Revocable Trust

A revocable trust is a trust that is set up during your lifetime which you have the ability to change the terms of. A revocable living trust allows you to put your assets into the ownership of the trust. One benefit of establishing a trust is that any assets held in the trust will be able to skip probate in the event of your death.

Durable Power of Attorney

A durable power of attorney allows you to designate another person the power to legally make decisions for you in the event of your incapacitation. It is important to note that regular PoAs are no longer valid if you become incapacitated which is why it is important to specifically create a durable power of attorney.

Why You Need An Estate Plan

In the event of your death, if you pass away without an estate plan, the courts will determine the allocation of your assets (and who will care for your minor children if you have them) without any regard to your wishes. If you want to make sure your loved ones are well cared for and that your assets are distributed exactly the way you want them to be, then you need an estate plan.

Get Help From an Experienced Estate Planning Attorney

If you are just getting started on your estate plan, you should reach out to an estate planning attorney right away. It is never too early to start preparing for your future. Here at Elder Needs Law, we will walk you through each step of our estate planning checklist, making sure you have everything in place. Don’t wait - schedule a consultation today.

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Frequently Asked Questions

What do I need for estate planning?
Estate planning is the act of creating a documented plan which designates what will happen to your estate in the event of your death. In order to create this plan, you will need a full inventory of all of your assets and liabilities, as well as an idea of who you would like to have inherit your estate as well as manage your affairs after you pass.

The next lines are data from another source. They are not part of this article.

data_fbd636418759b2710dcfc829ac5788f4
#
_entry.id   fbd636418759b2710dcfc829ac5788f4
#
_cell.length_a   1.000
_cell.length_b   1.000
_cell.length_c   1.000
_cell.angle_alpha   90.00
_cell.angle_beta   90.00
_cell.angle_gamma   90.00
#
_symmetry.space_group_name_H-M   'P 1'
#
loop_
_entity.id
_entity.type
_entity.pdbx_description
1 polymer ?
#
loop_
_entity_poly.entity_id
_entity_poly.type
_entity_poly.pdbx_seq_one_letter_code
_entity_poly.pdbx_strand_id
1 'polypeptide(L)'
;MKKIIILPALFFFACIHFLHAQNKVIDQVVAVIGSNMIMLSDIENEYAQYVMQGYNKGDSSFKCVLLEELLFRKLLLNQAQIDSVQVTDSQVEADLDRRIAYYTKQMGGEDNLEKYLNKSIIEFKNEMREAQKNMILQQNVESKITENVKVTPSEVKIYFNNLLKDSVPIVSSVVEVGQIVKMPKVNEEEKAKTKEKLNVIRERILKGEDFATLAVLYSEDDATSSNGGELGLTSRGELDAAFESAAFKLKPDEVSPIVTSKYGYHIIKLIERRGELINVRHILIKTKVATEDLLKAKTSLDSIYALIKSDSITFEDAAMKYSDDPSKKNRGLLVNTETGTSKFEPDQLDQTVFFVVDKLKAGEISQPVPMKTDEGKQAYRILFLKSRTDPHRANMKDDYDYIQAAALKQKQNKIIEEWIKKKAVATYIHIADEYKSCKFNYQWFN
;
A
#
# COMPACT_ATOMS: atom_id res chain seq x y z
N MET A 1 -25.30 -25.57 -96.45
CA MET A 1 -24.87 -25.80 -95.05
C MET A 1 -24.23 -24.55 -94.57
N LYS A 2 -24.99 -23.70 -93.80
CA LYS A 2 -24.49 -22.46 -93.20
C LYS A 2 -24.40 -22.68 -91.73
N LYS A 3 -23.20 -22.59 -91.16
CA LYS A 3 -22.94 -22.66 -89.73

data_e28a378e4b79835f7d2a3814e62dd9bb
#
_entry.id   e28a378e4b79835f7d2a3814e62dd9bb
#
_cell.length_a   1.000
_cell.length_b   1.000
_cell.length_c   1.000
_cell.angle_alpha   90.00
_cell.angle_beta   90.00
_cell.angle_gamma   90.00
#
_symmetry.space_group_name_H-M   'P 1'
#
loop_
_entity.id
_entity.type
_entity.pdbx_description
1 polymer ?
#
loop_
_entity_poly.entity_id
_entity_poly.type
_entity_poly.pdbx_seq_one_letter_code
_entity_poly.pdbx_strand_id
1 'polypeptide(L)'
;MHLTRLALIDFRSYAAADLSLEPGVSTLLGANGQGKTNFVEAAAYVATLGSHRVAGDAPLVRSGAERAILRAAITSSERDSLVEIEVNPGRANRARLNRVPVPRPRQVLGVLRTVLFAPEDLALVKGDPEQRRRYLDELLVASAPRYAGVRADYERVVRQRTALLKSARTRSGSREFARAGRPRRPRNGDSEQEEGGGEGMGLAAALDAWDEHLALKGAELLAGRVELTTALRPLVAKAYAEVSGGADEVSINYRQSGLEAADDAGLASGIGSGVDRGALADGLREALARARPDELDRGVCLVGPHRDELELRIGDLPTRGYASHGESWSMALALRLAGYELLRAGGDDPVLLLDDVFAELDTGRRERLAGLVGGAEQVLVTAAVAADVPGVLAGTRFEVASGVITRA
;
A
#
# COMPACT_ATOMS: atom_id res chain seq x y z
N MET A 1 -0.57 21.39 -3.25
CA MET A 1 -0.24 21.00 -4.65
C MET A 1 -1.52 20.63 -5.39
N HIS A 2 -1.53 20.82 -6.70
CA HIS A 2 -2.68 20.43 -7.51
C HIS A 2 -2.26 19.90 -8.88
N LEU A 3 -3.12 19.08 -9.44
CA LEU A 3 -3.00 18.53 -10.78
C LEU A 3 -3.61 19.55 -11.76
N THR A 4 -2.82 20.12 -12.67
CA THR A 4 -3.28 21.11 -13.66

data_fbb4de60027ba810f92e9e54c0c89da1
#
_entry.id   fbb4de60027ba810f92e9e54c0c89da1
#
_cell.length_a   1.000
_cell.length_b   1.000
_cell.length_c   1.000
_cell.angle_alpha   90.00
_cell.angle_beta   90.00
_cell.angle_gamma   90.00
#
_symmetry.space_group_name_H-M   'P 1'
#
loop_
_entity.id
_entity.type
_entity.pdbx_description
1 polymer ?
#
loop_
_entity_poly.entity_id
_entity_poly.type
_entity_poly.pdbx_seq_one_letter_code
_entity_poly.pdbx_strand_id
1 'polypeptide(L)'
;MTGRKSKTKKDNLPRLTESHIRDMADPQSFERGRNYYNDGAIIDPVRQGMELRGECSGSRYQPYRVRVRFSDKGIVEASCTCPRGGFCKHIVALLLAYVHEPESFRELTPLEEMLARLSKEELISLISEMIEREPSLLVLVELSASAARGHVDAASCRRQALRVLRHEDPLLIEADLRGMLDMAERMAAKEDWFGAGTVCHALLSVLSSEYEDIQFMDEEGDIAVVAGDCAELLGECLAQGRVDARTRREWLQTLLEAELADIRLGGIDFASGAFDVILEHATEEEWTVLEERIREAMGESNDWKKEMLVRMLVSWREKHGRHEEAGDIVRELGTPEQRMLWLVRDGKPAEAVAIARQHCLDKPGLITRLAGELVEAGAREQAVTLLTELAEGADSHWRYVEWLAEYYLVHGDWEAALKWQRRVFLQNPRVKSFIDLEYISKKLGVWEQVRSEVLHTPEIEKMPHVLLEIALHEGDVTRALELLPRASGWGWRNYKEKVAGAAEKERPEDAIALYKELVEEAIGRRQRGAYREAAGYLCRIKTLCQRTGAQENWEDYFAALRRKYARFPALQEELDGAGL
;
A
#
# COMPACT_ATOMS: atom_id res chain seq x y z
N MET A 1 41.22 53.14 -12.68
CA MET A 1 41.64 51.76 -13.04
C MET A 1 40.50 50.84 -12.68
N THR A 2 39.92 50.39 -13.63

What is the difference between will and estate planning?
A will is merely one part of a complete estate plan. Having a will in place is a great place to start, but it does not cover everything. A thorough estate plan should include additional documents such as a revocable trust, durable power of attorney, and guardianship designations.
Why is it important to keep your estate planning up to date as your life changes?
As your life changes, so should your estate plan. A good way to think about this, is that for any major life event (marriage, divorce, the birth of a child, etc) your estate plan needs to be updated in order to make sure your loved ones are adequately represented in the plan. Additionally, any major changes to your financial situation would warrant an estate plan update.
What should you not put in your will?
The general purpose of a will is to provide instructions for the distribution of your assets in the case of your death. Some things that should not be included in your will are:Any account that already has a designated beneficiary (such as a life insurance policy or retirement fund)Any assets currently owned in a trustStocks or bonds that are held in beneficiary
Jason Neufeld is the author of the

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Planning Book

How to Get Medicaid to Pay for Some or All of Your Long-Term Care Expenses:Without having to wait 5 years | without having to sell your house | without have to go broke first! (a Florida Medicaid Lawyer's Guide For Non-Lawyers)